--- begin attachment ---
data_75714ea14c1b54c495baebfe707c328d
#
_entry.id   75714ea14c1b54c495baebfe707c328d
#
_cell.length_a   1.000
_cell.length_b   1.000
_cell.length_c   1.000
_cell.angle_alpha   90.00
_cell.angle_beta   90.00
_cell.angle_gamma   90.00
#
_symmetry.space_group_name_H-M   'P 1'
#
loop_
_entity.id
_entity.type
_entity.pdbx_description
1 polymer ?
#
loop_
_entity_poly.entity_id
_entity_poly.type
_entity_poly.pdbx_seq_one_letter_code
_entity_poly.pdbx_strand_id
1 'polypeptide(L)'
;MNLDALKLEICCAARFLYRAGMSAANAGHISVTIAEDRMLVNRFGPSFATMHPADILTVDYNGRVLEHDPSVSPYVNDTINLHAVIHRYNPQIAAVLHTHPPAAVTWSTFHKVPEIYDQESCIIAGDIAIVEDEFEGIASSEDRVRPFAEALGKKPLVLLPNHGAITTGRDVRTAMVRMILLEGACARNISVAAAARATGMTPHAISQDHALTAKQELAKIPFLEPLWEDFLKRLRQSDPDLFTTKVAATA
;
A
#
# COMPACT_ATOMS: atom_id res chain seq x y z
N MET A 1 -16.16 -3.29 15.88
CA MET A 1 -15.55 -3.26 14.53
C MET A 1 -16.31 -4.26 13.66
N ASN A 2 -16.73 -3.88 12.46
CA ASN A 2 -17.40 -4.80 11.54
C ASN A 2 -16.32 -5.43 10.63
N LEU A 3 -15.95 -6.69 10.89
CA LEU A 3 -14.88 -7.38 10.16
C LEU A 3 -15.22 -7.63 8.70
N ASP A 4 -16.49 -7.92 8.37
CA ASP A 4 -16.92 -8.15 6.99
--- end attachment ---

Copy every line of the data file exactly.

data_75714ea14c1b54c495baebfe707c328d
#
_entry.id   75714ea14c1b54c495baebfe707c328d
#
_cell.length_a   1.000
_cell.length_b   1.000
_cell.length_c   1.000
_cell.angle_alpha   90.00
_cell.angle_beta   90.00
_cell.angle_gamma   90.00
#
_symmetry.space_group_name_H-M   'P 1'
#
loop_
_entity.id
_entity.type
_entity.pdbx_description
1 polymer ?
#
loop_
_entity_poly.entity_id
_entity_poly.type
_entity_poly.pdbx_seq_one_letter_code
_entity_poly.pdbx_strand_id
1 'polypeptide(L)'
;MNLDALKLEICCAARFLYRAGMSAANAGHISVTIAEDRMLVNRFGPSFATMHPADILTVDYNGRVLEHDPSVSPYVNDTINLHAVIHRYNPQIAAVLHTHPPAAVTWSTFHKVPEIYDQESCIIAGDIAIVEDEFEGIASSEDRVRPFAEALGKKPLVLLPNHGAITTGRDVRTAMVRMILLEGACARNISVAAAARATGMTPHAISQDHALTAKQELAKIPFLEPLWEDFLKRLRQSDPDLFTTKVAATA
;
A
#
# COMPACT_ATOMS: atom_id res chain seq x y z
N MET A 1 -16.16 -3.29 15.88
CA MET A 1 -15.55 -3.26 14.53
C MET A 1 -16.31 -4.26 13.66
N ASN A 2 -16.73 -3.88 12.46
CA ASN A 2 -17.40 -4.80 11.54
C ASN A 2 -16.32 -5.43 10.63
N LEU A 3 -15.95 -6.69 10.89
CA LEU A 3 -14.88 -7.38 10.16
C LEU A 3 -15.22 -7.63 8.70
N ASP A 4 -16.49 -7.92 8.37
CA ASP A 4 -16.92 -8.15 6.99